If the sun disappears the shade will automatically adjust to let in more light. The exact opposite will happen when it’s sunny. These energy efficient windows will save everyone a huge amount of money.

2. A Better Way To Cool Roofs

If you wanted to cool a roof down today you would coat it with a material full of specialized pigments. This would allow roofs to deflect the sun and they’d absorb less heat in the process too.

Soon we’ll see the same thing being done, but it will be four times more effective. Roofs will never get too hot again. Anyone with a large roof is going to see a sharp decrease in their energy bills.

3. Low-E Windows Taking Over

It’s a mystery why these aren’t already extremely popular, but things are starting to change. Read low-E window replacement reviews and you’ll see everyone loves them because they’re extremely effective.

They’ll keep heat outside in summer or inside in winter. People don’t even have to buy new windows to enjoy the technology. All they’ll need is a low-E film to place over their current ones.

4. Magnets Will Cool Fridges

Refrigerators haven’t changed much in a very long time. They’re still using a vapor compression process that wastes energy while harming the environment. It won’t be long until they’ll be cooled using magnets instead.

The magnetocaloric effect is going to revolutionize cold food storage. The fluid these fridges are going to use will be water-based, which means the environment can rest easy and energy bills will drop.

5. Improving Our Current LEDs

Everyone who spent a lot of money on energy must have been very happy when LEDs became mainstream. Incandescent light bulbs belong in museums today because the new tech cut costs by up to 85 percent.

That doesn’t mean someone isn’t always trying to improve on an already great invention. The amount of lumens LEDs produce per watt isn’t great, but we’ve already found a way to increase it by 25 percent.

Maybe Homes Will Look Different Too

Do you think we’ll come up with new styles of homes that will take off? Surely it’s not out of the question. Everything inside homes seems to be changing for the better with each passing year. It’s going to continue doing so thanks to amazing inventors.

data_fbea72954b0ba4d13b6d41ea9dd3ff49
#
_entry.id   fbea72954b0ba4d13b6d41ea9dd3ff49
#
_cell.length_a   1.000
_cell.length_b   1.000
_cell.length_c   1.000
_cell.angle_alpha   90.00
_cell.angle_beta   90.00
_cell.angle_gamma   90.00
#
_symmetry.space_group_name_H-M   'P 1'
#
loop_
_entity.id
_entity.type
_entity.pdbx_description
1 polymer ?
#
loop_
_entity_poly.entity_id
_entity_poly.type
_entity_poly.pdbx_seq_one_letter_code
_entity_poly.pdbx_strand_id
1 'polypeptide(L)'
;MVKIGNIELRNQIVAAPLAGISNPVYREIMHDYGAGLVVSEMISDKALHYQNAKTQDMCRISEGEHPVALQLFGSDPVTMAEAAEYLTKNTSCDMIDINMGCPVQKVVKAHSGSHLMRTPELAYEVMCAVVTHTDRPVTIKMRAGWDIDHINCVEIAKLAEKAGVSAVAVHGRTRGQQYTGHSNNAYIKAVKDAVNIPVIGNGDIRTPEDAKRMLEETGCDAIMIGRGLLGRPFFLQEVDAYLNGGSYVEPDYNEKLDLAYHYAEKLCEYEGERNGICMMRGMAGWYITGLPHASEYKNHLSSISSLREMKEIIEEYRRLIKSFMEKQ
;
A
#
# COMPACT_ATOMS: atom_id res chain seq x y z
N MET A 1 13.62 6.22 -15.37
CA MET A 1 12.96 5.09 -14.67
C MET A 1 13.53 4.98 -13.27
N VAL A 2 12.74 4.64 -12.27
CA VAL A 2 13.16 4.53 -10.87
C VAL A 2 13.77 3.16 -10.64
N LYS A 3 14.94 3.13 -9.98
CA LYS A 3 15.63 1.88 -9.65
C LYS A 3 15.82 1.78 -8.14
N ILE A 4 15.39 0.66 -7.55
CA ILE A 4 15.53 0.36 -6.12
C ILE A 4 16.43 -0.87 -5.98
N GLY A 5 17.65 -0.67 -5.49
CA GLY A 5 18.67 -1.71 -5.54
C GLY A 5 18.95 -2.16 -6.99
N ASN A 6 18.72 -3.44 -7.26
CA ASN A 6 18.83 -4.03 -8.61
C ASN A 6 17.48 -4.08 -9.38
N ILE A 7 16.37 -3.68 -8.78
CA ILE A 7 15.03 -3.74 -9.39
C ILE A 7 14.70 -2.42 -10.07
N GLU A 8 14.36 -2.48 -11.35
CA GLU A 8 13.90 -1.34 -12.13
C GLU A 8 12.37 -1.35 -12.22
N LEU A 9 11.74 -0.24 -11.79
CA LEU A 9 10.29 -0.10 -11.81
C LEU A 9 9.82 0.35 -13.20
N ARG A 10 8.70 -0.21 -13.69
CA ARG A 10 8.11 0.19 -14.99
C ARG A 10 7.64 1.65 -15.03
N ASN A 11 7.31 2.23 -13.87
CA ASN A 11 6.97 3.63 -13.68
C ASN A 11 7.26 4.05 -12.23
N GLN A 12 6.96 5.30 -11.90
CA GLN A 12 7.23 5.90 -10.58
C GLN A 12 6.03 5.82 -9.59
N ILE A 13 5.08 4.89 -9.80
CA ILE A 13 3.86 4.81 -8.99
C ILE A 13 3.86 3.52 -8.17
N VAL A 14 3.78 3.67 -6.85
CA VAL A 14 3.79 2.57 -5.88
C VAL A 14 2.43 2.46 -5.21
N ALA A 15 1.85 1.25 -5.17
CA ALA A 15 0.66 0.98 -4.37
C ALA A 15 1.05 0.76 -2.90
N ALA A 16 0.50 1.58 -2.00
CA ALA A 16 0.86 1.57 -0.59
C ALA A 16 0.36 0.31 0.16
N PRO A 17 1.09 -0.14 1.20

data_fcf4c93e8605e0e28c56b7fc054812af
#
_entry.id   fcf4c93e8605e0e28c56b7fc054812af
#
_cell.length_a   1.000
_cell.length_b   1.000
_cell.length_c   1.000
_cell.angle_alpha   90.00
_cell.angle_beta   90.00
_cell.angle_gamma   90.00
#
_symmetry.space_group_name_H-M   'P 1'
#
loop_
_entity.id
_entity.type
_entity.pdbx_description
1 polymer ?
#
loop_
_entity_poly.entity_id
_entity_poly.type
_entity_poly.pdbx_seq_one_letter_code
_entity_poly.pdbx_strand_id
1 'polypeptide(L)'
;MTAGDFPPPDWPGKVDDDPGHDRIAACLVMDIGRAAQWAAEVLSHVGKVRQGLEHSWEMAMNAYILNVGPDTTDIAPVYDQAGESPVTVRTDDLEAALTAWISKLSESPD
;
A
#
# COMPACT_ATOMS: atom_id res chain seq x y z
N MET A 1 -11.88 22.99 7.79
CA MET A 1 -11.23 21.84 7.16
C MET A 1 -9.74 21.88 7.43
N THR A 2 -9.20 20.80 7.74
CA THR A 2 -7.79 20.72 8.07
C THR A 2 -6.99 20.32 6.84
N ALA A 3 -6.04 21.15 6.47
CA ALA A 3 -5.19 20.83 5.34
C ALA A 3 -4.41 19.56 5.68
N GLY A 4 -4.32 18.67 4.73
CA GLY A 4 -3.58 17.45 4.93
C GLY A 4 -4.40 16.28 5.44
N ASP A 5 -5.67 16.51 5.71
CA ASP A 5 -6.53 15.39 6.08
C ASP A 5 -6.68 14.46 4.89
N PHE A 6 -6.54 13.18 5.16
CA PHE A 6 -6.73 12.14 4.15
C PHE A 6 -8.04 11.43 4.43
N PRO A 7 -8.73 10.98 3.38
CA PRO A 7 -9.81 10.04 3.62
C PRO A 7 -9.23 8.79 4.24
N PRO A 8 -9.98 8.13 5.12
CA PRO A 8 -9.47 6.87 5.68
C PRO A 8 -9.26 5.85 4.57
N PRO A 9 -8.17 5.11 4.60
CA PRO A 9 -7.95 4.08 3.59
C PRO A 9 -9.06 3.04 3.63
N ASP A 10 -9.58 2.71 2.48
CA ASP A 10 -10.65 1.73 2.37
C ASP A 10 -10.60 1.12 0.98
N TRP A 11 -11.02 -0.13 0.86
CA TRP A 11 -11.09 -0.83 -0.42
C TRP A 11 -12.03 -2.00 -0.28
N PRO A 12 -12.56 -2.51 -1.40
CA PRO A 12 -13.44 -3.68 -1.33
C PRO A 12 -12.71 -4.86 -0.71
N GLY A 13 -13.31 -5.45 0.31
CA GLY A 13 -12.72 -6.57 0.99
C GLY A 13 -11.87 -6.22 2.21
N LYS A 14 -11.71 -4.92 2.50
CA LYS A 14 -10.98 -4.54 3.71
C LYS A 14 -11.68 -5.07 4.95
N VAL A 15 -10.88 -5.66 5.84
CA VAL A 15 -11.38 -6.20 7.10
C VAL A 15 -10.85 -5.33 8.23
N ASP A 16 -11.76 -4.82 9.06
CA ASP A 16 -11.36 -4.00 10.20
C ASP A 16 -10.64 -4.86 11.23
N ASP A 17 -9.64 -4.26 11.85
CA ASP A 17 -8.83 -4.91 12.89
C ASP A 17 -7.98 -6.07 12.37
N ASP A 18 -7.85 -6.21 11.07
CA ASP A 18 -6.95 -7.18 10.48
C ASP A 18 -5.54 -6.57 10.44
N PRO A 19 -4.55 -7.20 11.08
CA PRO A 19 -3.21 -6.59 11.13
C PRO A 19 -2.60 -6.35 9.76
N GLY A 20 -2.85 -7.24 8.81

ShutterStock – Stock photo ID: 613912244

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Economy

IEMA Urge Government’s Industrial Strategy Skills Overhaul To Adopt A “Long View Approach”

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IEMA, in response to the launch of the Government’s Industrial Strategy Green Paper, have welcomed the focus on technical skills and education to boost “competence and capability” of tomorrow’s workforce.

Policy experts at the world’s leading professional association of Environment and Sustainability professionals has today welcomed Prime Minister Teresa May’s confirmation that an overhaul of technical education and skills will form a central part of the Plan for Britain – but warns the strategy must be one for the long term.

Martin Baxter, Chief Policy Advisor at IEMA said this morning that the approach and predicted investment in building a stronger technical skills portfolio to boost the UK’s productivity and economic resilience is positive, and presents an opportunity to drive the UK’s skills profile and commitment to sustainability outside of the EU.

Commenting on the launch of the Government’s Industrial Strategy Green Paper, Baxter said today:

“Government must use the Industrial Strategy as an opportunity to accelerate the UK’s transition to a low-carbon, resource efficient economy – one that is flexible and agile and which gives a progressive outlook for the UK’s future outside the EU.

We welcome the focus on skills and education, as it is vital that tomorrow’s workforce has the competence and capability to innovate and compete globally in high-value manufacturing and leading technology.

There is a real opportunity with the Industrial Strategy, and forthcoming 25 year Environment Plan and Carbon Emissions Reduction Plan, to set long-term economic and environmental outcomes which set the conditions to unlock investment, enhance natural capital and provide employment and export opportunities for UK business.

We will ensure that the Environment and Sustainability profession makes a positive contribution in responding to the Green Paper.”